Defensive Parenting Part 2: Tough Love Makes Good Kids

| by Suzanne Venker

First, a disclaimer: It's a thousand times harder to be a parent today. From the pressure to breastfeed and stimulate your baby intellectually (an absurd concept), to not allowing our children to play freely in the neighborhood, to the idea that parents should have 100K dollars saved for their kids' college educations, the entire parenting environment can really suck. Now add to this the politically correct, unspoken idea that being a meanie will cause your child irreparable harm -- and it's little wonder parents today struggle so much.

This is why it's so important for people to speak out against modern parenting. We need to get the pressure off parents who feel overwhelmed with their responsibilities -- and part of the way to do this is to quit setting them up to fail. The above scenario sets them up to fail in the same way the pressure of becoming a working mother does. Thankfully, the pressure with this particular issue has eased up a bit over the past decade; but ten years ago it was still in full swing. That's why I wrote a book to counteract the notion that women should expect to successfully care for babies and toddlers while holding down a full-time job. The concept is absurd; there just aren't enough hours in the day to perform two full-time jobs well.

Similarly, teaching parents to indulge their children out of fear of coming across as a meanie is a lose-lose scenario. There is a happy medium between the belts and paddles of yesteryear and the indulgent nature of modern parenting. That middle ground is tough love, which means being firm, fair, consistent, and commanding -- while at the same time providing unconditional love. That we know this works doesn't mean we're successful all the time or that we won't struggle. We all struggle. But this doesn't change the fact that this is what children respond to best. And there is still plenty of room under this umbrella for us all to be unique in our parenting style -- and for us to take into account our children's unique personalities.

For example, I have one child who's naturally compliant. It is in her nature to do the right thing at all times. And let's face it: This makes raising her very easy. Now I have another child who's naturally defiant. It is in his nature to argue at all times, to do things his way, and to take charge. But his father and I don't change the rules for him because he's harder to raise. We don't "give him an out" by suggesting he can't help but get into trouble more because that's "just the way he is" or because he "needs to be understood" or because he's mentally deficient in some way. It just means it takes more effort on our part to raise him.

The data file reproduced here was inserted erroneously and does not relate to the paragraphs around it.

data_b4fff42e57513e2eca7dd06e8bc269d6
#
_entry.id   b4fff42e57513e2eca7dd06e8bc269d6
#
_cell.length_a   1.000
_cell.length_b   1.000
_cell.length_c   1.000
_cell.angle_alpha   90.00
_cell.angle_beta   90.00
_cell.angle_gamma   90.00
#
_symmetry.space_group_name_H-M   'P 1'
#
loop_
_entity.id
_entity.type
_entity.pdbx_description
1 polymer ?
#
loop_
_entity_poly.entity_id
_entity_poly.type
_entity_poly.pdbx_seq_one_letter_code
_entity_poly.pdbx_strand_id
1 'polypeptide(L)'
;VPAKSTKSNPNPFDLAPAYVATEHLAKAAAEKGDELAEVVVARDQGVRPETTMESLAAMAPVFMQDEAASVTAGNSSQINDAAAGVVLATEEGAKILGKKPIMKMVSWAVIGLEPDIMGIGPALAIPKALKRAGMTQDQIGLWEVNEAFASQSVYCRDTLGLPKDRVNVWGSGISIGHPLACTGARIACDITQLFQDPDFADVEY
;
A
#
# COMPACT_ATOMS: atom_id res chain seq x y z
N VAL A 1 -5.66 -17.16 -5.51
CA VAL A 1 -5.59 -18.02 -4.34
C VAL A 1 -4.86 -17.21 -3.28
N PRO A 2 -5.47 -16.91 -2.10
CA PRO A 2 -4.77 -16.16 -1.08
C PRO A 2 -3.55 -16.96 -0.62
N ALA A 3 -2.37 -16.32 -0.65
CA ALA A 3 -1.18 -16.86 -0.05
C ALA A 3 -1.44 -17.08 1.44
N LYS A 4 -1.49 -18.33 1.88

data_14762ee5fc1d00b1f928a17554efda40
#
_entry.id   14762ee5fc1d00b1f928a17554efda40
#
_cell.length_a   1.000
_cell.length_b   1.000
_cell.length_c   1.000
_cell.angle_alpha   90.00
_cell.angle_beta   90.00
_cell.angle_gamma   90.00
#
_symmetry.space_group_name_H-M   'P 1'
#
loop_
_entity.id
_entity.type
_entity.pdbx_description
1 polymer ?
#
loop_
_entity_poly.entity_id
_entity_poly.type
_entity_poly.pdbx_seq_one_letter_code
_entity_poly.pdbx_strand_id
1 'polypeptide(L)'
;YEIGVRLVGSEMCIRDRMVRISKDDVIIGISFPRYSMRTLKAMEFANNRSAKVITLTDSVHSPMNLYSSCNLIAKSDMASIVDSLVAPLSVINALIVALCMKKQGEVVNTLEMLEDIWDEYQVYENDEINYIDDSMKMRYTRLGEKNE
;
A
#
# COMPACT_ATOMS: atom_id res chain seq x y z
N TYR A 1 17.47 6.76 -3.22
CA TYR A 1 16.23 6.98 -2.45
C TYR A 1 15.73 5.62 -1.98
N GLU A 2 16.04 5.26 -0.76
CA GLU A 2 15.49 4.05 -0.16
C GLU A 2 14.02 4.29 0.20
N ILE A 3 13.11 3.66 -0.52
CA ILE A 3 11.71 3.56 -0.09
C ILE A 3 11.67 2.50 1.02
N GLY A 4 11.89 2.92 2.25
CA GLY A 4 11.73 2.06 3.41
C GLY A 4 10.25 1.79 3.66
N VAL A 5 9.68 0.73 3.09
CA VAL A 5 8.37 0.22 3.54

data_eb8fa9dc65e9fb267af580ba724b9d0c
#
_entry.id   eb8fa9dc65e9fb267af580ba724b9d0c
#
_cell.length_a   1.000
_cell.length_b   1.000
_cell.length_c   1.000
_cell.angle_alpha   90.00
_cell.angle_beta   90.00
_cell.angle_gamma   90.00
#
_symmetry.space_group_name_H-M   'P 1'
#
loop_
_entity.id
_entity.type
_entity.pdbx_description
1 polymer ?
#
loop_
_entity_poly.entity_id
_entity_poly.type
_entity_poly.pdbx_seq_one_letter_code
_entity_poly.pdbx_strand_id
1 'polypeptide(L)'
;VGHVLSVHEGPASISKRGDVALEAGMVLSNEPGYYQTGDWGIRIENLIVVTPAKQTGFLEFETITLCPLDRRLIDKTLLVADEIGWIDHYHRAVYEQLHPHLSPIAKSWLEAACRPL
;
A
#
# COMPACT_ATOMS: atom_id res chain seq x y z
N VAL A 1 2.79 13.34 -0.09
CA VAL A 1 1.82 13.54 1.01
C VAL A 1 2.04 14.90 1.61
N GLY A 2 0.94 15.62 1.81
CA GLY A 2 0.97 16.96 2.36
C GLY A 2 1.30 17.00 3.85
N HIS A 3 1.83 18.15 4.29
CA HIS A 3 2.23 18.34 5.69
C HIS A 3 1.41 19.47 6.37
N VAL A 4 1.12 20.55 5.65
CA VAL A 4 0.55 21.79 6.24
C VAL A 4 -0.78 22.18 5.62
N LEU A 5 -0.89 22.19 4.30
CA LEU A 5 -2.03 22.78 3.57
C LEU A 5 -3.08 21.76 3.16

What has happened is that over the course of the past several decades the school of thought with respect to parenting has been that "nicer" is better. Parents have been encouraged to understand their children rather than "tell them what to do" -- the idea being that if children feel understood and appreciated, they'll behave better and will have a stronger sense of self. But more often than not this approach merely leads to children ruling the roost. Children don't want their parents to give them a lot of slack. They want you to be in charge of them.

For the past 20 years I have been up to my neck in disciplining children -- which is not say that I've done it perfectly all the time. But it is to say that I've seen a lot. I spent my twenties working with at-risk youth and teaching middle school; and as many of you I'm sure remember, middle school is all about discipline. Sometimes we teachers thought that's all we did all day!

Since that time I've been home with my two children, who are now 7 and 10. I know what today's parents are like, and I can tell you from everything I've seen that there are far fewer parents who parent the old-fashioned way than there are those who parent the modern way. And if it works for them, great. But most of the time it does not work. Most of the time these parents are suffering behind closed doors with children who are in control -- rather than the other way around. And if parents think this is hell when their kids are little, it ain't nothin compared to what it's going to be like when their kids are teenagers. All of us need to watch out for these years -- regardless of how we parent. So I say let's not add to it by starting things off on the wrong foot.

Photo by ttarasiuk via Flickr